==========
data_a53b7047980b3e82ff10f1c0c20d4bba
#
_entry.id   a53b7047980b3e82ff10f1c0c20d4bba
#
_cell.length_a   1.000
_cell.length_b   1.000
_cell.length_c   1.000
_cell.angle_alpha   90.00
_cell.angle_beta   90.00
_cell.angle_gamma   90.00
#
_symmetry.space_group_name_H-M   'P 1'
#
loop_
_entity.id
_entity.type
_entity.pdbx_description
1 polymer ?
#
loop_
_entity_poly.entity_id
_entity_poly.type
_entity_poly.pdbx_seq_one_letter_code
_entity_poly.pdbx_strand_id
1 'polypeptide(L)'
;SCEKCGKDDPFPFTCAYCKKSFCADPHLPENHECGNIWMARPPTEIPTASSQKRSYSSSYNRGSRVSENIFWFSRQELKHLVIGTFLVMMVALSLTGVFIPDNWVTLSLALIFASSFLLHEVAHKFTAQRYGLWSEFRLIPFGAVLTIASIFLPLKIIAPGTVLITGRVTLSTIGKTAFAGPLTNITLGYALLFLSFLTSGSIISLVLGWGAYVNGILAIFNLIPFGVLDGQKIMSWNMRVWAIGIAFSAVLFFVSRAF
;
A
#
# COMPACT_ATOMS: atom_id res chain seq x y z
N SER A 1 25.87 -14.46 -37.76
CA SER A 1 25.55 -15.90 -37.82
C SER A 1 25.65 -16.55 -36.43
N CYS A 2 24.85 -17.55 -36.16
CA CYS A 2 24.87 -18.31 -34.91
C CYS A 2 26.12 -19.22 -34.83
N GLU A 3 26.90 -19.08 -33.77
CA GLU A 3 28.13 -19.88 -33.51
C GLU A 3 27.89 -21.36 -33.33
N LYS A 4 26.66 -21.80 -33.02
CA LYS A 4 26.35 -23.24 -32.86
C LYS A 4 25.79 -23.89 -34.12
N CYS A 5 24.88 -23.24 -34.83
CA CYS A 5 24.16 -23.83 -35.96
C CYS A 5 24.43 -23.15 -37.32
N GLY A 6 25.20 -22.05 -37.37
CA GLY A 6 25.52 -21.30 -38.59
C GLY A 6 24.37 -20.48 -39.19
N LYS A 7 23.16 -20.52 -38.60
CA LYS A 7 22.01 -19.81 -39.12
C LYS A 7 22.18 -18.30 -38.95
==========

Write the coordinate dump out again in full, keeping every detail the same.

data_a53b7047980b3e82ff10f1c0c20d4bba
#
_entry.id   a53b7047980b3e82ff10f1c0c20d4bba
#
_cell.length_a   1.000
_cell.length_b   1.000
_cell.length_c   1.000
_cell.angle_alpha   90.00
_cell.angle_beta   90.00
_cell.angle_gamma   90.00
#
_symmetry.space_group_name_H-M   'P 1'
#
loop_
_entity.id
_entity.type
_entity.pdbx_description
1 polymer ?
#
loop_
_entity_poly.entity_id
_entity_poly.type
_entity_poly.pdbx_seq_one_letter_code
_entity_poly.pdbx_strand_id
1 'polypeptide(L)'
;SCEKCGKDDPFPFTCAYCKKSFCADPHLPENHECGNIWMARPPTEIPTASSQKRSYSSSYNRGSRVSENIFWFSRQELKHLVIGTFLVMMVALSLTGVFIPDNWVTLSLALIFASSFLLHEVAHKFTAQRYGLWSEFRLIPFGAVLTIASIFLPLKIIAPGTVLITGRVTLSTIGKTAFAGPLTNITLGYALLFLSFLTSGSIISLVLGWGAYVNGILAIFNLIPFGVLDGQKIMSWNMRVWAIGIAFSAVLFFVSRAF
;
A
#
# COMPACT_ATOMS: atom_id res chain seq x y z
N SER A 1 25.87 -14.46 -37.76
CA SER A 1 25.55 -15.90 -37.82
C SER A 1 25.65 -16.55 -36.43
N CYS A 2 24.85 -17.55 -36.16
CA CYS A 2 24.87 -18.31 -34.91
C CYS A 2 26.12 -19.22 -34.83
N GLU A 3 26.90 -19.08 -33.77
CA GLU A 3 28.13 -19.88 -33.51
C GLU A 3 27.89 -21.36 -33.33
N LYS A 4 26.66 -21.80 -33.02
CA LYS A 4 26.35 -23.24 -32.86
C LYS A 4 25.79 -23.89 -34.12
N CYS A 5 24.88 -23.24 -34.83
CA CYS A 5 24.16 -23.83 -35.96
C CYS A 5 24.43 -23.15 -37.32
N GLY A 6 25.20 -22.05 -37.37
CA GLY A 6 25.52 -21.30 -38.59
C GLY A 6 24.37 -20.48 -39.19
N LYS A 7 23.16 -20.52 -38.60
CA LYS A 7 22.01 -19.81 -39.12
C LYS A 7 22.18 -18.30 -38.95